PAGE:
How A Young Couple and a Kid Live in Shanghai

Living in Shanghai for most people is not easy – the continuous inflation, and increase of cost of almost everything (housing among the big part). For a family, it is also not easy. Let me share the real problems a couple with a kid (like Yifan) will face.

Both Wife and Husband Work

In Shanghai, very few family can be really independent. In Shanghai (and in China), for most families, both the husband and wife work. Maybe as a good sign of equity between women and men, Shanghai demands exactly the same thing for women and men. That means, it is really rare for wife to stay at home to take care of their kids. Me, for example, I only have one friend who arranged his wife in home – they came back from the States and get used to have one person stay in home. Except him, I don’t know any of my friend who have the “wife-at-home” arrangement so far. Not to mention an arrangement to have husband at home while wife works.

The recent 50 years transformed China so greatly that in the last few hundred years, women never work, and was not encouraged or allowed to have access to education. In the recent 50 years, the society treat women exactly as men, and there is no such a thing to have wife stay at home.

And a Kid? Quite a Challenge

Everything is fine before the kid. After the baby was born, the real challenge is, who should take care of the baby.

This important, have-to-face problem ties bigger family with small family. For most of my friends, grandparents play an irreplaceable role. Many family has to involve their parents to take care of their grandchildren. It is almost take for granted that infant to baby period of childcare is the responsibility of the parents.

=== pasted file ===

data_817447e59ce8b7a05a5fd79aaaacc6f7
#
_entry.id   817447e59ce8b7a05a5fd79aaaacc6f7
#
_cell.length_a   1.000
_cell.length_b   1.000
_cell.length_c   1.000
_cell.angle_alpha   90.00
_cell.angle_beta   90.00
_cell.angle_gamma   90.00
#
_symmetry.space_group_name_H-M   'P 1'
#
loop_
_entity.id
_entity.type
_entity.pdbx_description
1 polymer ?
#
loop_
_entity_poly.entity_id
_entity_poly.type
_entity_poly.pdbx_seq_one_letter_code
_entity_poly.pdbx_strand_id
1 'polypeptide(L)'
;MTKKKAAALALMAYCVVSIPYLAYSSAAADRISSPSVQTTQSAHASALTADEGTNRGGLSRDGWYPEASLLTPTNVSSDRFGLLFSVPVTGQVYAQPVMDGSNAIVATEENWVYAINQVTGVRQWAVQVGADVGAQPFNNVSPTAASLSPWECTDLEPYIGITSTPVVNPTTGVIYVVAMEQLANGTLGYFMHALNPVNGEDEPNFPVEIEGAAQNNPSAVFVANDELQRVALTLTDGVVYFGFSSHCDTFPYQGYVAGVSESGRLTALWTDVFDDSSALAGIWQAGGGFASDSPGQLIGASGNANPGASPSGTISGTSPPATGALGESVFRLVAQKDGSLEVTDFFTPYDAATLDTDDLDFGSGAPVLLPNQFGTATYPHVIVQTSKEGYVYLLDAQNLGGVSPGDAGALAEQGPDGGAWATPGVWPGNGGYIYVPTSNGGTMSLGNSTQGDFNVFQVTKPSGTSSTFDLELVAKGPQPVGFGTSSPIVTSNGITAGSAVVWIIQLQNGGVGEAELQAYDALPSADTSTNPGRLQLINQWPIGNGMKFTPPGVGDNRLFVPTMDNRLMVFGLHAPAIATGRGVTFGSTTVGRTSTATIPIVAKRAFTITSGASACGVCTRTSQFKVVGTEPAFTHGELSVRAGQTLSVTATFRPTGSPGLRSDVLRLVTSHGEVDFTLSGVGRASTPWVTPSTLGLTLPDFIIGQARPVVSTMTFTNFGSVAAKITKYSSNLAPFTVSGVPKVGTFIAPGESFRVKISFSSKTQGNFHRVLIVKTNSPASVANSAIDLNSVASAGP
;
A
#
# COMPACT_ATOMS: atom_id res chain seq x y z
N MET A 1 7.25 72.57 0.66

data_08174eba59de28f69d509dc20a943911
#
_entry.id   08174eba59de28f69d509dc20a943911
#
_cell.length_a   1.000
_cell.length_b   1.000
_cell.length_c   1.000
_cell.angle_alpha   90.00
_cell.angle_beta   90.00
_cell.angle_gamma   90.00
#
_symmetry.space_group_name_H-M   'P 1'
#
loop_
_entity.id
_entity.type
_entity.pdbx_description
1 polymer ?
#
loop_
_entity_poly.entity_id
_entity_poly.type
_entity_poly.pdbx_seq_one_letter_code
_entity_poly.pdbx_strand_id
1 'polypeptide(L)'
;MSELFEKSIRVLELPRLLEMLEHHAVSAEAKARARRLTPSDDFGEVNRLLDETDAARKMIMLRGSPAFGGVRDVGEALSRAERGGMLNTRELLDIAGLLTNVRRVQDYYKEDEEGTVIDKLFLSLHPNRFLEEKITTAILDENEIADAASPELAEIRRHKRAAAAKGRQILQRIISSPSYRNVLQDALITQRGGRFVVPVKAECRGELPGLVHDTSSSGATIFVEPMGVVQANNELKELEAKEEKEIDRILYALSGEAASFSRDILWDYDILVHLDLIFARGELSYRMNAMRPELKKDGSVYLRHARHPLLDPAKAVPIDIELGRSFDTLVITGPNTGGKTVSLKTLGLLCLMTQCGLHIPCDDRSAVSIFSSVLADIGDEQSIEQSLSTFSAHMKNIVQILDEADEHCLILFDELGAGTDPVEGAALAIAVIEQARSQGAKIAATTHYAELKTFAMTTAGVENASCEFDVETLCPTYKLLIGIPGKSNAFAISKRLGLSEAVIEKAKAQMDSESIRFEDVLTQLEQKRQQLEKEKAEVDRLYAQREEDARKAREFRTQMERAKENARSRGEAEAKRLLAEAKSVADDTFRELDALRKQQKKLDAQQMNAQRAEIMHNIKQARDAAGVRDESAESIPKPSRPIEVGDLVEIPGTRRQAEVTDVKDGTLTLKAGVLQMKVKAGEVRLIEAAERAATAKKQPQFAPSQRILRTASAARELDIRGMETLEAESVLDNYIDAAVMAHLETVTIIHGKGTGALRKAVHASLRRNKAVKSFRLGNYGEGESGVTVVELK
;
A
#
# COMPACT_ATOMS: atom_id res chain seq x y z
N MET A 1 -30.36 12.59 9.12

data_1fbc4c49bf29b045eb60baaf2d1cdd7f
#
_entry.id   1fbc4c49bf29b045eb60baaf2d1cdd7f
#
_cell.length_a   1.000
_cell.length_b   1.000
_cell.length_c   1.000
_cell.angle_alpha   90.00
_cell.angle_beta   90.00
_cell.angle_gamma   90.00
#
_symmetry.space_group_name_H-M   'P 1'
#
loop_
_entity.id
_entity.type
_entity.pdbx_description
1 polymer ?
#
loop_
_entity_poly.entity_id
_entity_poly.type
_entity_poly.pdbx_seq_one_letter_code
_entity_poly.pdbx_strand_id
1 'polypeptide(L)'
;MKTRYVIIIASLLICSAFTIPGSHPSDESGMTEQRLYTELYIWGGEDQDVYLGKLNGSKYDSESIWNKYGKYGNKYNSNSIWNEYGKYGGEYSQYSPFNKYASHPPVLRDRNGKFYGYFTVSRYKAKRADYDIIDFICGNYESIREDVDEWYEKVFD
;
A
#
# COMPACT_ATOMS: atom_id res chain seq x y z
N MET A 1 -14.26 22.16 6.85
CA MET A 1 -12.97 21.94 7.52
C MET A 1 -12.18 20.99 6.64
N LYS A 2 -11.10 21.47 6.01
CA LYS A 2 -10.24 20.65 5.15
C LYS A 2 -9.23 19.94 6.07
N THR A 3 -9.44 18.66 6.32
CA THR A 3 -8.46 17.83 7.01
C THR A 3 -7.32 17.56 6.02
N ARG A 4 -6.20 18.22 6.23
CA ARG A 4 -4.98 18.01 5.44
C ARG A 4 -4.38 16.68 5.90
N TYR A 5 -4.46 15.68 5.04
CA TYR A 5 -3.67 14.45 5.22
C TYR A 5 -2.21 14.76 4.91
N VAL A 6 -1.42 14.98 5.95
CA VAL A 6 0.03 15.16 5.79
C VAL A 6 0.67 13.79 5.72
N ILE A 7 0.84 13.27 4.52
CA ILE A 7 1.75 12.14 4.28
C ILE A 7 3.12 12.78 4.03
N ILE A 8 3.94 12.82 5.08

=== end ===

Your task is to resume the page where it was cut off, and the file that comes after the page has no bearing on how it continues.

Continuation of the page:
Even with parents, (or without parents), couples need help from outside. That is the nanny business. People, like us, hire 24 hour nanny to stay with the family to take care of the baby, while parents or at least one person the couple can trust must be with the nanny to make sure the safety of the baby. Although people need nanny so much, the trust level is still low. From time to time, newspaper report nanny kidnap or just bring the baby away. It is pretty rare in the whole city, but considering how big the risk is, parents need to be very careful.

Kinder garden?

The current allowance for vacation after having the baby for wife is 4 months. After that, although the baby and the mother is still in the breeding period, many have to cut it off when the mother gets back to work. Many kinder gardens start to accept children as young as 18 months, and many even have full time plan, in which kid get to the kinder garden on Monday mornings, and leave on Friday afternoons, and stay with the school in between.

Most of the other kinder garden start to get children from the age of 3. This does not solve the problem well, since they are often dismissed as early as 4 PM, while most of the working time in Shanghai ends at 5PM or 6PM. Again, a nanny or grandparents are needed.

How to Handle That?

I know it is tough for the young couple – Wendy and I was experiencing it and will experience more. We are pretty OK on the financial side, but how about people who really don’t have too much to spend on nanny? No wonder some of my friends send their kid back to their home town for one year or two so they can be raised by their relatives outside Shanghai, or some even quit, and went back to their hometown just because of the kid. It is not easy to raise a child in Shanghai, really not easy. It has more to do with money, and time…

P.S. Competition

Just a side note – competition starts from kindergarden. Recently, I even started to worry whether Yifan can pass the entrance exam of a good kinder garden. It sounds ridiculous, but really good kinder garden receives 3000 applications while only can get less than 300. They have strict interview process to ask the 3 year old many questions, that have to be answered correctly before they are admitted. They have to be the top 10% in all the other 3-year old kids. OMG! I started to get advertisement newsletter in my inbox promoting their course to help my kid on how to perform well in the “kinder garden entrance exam”! It is really outrageous. But…. can I just ignore and take it easy and send my son to a “so-so” kinder-garden? I don’t think it is a big deal, but I realized the competition adds up from 3 year old – many primary school choose candidates according to which kinder garden the kid is from…